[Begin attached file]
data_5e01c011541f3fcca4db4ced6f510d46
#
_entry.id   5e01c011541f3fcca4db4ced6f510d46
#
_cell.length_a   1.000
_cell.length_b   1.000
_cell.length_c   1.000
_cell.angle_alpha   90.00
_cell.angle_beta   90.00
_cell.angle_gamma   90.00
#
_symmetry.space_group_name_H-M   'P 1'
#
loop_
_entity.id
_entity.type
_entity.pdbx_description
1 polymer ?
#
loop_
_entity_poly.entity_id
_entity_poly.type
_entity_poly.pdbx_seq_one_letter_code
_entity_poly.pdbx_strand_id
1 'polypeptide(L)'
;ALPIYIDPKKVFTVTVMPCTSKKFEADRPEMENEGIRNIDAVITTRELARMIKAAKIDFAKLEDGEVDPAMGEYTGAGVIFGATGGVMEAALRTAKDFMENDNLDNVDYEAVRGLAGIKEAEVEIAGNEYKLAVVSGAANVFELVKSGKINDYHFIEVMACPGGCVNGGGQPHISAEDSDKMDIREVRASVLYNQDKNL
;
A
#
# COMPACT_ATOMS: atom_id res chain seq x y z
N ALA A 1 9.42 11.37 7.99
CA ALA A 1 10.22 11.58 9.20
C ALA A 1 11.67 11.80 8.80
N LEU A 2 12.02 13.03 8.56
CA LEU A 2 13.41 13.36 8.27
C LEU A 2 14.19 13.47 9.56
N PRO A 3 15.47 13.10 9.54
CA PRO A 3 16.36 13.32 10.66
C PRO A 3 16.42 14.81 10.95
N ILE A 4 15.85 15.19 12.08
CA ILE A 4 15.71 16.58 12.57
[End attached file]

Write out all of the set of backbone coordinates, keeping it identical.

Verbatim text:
data_5e01c011541f3fcca4db4ced6f510d46
#
_entry.id   5e01c011541f3fcca4db4ced6f510d46
#
_cell.length_a   1.000
_cell.length_b   1.000
_cell.length_c   1.000
_cell.angle_alpha   90.00
_cell.angle_beta   90.00
_cell.angle_gamma   90.00
#
_symmetry.space_group_name_H-M   'P 1'
#
loop_
_entity.id
_entity.type
_entity.pdbx_description
1 polymer ?
#
loop_
_entity_poly.entity_id
_entity_poly.type
_entity_poly.pdbx_seq_one_letter_code
_entity_poly.pdbx_strand_id
1 'polypeptide(L)'
;ALPIYIDPKKVFTVTVMPCTSKKFEADRPEMENEGIRNIDAVITTRELARMIKAAKIDFAKLEDGEVDPAMGEYTGAGVIFGATGGVMEAALRTAKDFMENDNLDNVDYEAVRGLAGIKEAEVEIAGNEYKLAVVSGAANVFELVKSGKINDYHFIEVMACPGGCVNGGGQPHISAEDSDKMDIREVRASVLYNQDKNL
;
A
#
# COMPACT_ATOMS: atom_id res chain seq x y z
N ALA A 1 9.42 11.37 7.99
CA ALA A 1 10.22 11.58 9.20
C ALA A 1 11.67 11.80 8.80
N LEU A 2 12.02 13.03 8.56
CA LEU A 2 13.41 13.36 8.27
C LEU A 2 14.19 13.47 9.56
N PRO A 3 15.47 13.10 9.54
CA PRO A 3 16.36 13.32 10.66
C PRO A 3 16.42 14.81 10.95
N ILE A 4 15.85 15.19 12.08
CA ILE A 4 15.71 16.58 12.57